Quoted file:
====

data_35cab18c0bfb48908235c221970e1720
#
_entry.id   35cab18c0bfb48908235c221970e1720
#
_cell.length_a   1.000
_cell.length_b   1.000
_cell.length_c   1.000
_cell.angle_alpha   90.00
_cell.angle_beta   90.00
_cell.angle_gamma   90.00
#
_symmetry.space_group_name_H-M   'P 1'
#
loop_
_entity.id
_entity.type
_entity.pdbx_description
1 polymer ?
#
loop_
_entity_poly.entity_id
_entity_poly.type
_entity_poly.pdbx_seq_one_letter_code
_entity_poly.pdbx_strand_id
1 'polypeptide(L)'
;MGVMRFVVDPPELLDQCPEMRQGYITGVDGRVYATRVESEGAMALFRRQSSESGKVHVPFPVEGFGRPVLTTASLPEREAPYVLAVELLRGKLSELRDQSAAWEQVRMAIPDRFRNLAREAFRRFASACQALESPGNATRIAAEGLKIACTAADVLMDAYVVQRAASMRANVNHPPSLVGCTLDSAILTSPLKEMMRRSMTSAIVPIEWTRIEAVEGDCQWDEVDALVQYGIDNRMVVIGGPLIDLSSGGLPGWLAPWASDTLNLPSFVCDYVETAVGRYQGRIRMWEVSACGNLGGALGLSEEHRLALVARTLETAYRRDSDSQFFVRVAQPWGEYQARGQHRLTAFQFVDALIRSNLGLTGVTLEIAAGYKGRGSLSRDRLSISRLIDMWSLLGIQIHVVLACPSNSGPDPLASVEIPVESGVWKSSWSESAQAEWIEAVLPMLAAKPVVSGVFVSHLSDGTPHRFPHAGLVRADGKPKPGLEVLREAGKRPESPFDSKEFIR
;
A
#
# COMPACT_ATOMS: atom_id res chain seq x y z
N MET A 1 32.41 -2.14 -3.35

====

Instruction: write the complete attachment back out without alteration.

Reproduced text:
data_35cab18c0bfb48908235c221970e1720
#
_entry.id   35cab18c0bfb48908235c221970e1720
#
_cell.length_a   1.000
_cell.length_b   1.000
_cell.length_c   1.000
_cell.angle_alpha   90.00
_cell.angle_beta   90.00
_cell.angle_gamma   90.00
#
_symmetry.space_group_name_H-M   'P 1'
#
loop_
_entity.id
_entity.type
_entity.pdbx_description
1 polymer ?
#
loop_
_entity_poly.entity_id
_entity_poly.type
_entity_poly.pdbx_seq_one_letter_code
_entity_poly.pdbx_strand_id
1 'polypeptide(L)'
;MGVMRFVVDPPELLDQCPEMRQGYITGVDGRVYATRVESEGAMALFRRQSSESGKVHVPFPVEGFGRPVLTTASLPEREAPYVLAVELLRGKLSELRDQSAAWEQVRMAIPDRFRNLAREAFRRFASACQALESPGNATRIAAEGLKIACTAADVLMDAYVVQRAASMRANVNHPPSLVGCTLDSAILTSPLKEMMRRSMTSAIVPIEWTRIEAVEGDCQWDEVDALVQYGIDNRMVVIGGPLIDLSSGGLPGWLAPWASDTLNLPSFVCDYVETAVGRYQGRIRMWEVSACGNLGGALGLSEEHRLALVARTLETAYRRDSDSQFFVRVAQPWGEYQARGQHRLTAFQFVDALIRSNLGLTGVTLEIAAGYKGRGSLSRDRLSISRLIDMWSLLGIQIHVVLACPSNSGPDPLASVEIPVESGVWKSSWSESAQAEWIEAVLPMLAAKPVVSGVFVSHLSDGTPHRFPHAGLVRADGKPKPGLEVLREAGKRPESPFDSKEFIR
;
A
#
# COMPACT_ATOMS: atom_id res chain seq x y z
N MET A 1 32.41 -2.14 -3.35